The slogan of the American Arbitration Association—"Settling Private Disputes in the Public Interest"—^may need some retailoring to include public disputes, in view of the events of 1966.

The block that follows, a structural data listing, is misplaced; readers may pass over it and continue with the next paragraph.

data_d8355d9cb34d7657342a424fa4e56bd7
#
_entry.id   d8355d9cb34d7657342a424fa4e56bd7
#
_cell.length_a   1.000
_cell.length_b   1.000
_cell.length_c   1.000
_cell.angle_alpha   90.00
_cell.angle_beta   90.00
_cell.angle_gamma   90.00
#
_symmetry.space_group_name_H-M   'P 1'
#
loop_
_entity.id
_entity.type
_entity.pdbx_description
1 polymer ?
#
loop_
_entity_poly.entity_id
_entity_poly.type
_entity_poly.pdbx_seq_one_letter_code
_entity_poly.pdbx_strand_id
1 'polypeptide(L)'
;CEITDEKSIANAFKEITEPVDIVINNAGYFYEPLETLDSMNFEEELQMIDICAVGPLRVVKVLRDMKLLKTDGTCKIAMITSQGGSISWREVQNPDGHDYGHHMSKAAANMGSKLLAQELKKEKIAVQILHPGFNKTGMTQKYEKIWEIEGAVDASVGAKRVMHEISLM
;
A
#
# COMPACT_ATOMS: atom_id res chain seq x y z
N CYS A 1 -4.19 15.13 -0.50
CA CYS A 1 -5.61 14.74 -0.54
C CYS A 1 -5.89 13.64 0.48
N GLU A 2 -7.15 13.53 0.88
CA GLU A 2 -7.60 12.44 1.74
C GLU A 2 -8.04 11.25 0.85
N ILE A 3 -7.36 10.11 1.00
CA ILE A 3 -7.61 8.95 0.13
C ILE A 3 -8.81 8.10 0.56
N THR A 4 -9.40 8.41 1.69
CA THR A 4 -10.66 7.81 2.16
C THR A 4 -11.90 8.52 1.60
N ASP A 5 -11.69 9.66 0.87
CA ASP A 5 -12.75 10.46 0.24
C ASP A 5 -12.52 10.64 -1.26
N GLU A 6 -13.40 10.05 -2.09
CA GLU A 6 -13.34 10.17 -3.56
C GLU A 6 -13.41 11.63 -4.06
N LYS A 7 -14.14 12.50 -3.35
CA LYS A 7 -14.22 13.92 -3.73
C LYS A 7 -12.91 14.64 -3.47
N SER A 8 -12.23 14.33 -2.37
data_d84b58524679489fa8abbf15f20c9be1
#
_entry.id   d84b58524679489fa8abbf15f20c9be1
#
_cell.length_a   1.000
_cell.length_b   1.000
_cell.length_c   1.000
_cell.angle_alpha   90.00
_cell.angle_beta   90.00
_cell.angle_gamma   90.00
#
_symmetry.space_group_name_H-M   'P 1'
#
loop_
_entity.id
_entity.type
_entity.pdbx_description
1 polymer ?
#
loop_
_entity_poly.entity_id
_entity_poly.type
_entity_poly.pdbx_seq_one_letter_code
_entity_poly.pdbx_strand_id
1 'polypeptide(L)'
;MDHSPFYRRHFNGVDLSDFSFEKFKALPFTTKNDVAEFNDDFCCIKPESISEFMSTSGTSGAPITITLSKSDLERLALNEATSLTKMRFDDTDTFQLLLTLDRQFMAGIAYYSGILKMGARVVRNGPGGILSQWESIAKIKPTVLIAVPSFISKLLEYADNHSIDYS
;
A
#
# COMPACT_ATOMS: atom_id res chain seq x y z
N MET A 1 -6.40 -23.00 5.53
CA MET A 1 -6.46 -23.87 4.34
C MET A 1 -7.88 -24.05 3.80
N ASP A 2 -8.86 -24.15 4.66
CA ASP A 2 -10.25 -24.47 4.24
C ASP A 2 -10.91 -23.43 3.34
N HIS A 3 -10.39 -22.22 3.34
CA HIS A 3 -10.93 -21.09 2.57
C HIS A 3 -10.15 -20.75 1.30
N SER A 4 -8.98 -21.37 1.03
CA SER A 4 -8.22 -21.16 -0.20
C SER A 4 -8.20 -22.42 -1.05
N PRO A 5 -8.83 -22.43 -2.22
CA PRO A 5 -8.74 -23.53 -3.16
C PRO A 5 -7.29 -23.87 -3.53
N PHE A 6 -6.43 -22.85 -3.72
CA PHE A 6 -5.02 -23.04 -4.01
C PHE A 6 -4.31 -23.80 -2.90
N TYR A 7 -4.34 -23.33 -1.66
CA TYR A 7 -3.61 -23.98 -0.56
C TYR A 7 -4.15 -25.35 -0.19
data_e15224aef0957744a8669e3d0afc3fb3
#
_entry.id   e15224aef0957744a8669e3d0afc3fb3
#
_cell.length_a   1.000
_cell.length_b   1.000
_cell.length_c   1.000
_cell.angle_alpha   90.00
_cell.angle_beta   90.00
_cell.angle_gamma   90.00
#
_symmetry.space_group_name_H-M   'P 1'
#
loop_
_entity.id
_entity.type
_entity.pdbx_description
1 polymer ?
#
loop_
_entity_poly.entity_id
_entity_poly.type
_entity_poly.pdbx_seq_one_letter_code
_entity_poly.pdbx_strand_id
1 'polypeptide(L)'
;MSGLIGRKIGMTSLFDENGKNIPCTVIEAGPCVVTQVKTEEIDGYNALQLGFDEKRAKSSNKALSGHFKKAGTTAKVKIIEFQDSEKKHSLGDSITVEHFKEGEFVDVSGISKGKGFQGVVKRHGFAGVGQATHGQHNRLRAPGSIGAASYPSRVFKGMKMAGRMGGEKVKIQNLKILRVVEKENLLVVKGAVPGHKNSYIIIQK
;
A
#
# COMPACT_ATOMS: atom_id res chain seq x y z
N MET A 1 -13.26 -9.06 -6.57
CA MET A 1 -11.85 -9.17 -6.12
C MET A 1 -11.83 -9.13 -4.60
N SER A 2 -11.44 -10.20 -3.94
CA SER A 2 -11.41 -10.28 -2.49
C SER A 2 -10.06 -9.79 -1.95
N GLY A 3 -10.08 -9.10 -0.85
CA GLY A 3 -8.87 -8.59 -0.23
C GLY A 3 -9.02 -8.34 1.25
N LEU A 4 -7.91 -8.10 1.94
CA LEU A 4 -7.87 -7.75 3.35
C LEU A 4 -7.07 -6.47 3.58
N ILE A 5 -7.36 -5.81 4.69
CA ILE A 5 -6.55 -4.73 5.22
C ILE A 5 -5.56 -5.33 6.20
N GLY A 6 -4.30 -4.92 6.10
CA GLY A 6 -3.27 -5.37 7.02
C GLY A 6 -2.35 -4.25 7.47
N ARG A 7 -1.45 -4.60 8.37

The time may have come for all to realize the imperative need of reconciling the individual rights of employees and employers with the rights of the public. The recent paralysis of transportation in New York City was a compelling demonstration of the fact that, at the time of the crisis, we did not know what to do about it. The involvement of public employees of the transit system was more dramatic perhaps than that of any private employees, even in a very large industrial situation. The problem presented is, however, basically the same as in industry, even though the need for a solution is more pressing. Furthermore, when people involved in a labor dispute are working in a public service enterprise, a private quarrel may, it is now evident, become very quickly a public dispute involving the public interest in an immediate and direct fashion. Thus a three dimensional situation of awesome complexity is created. With all of the advances made by labor and management toward a system of mutual accommodation, and even with no more than two parties to consider, little has been accomplished in establishing a sure remedy or even an approach to a remedy for the big strike. There have been many ideas, proposals, and tentative solutions offered, but in spite of everything, the trains stopped rolling in New York. The public, playing out its important role, must have had ample opportunity for reflection.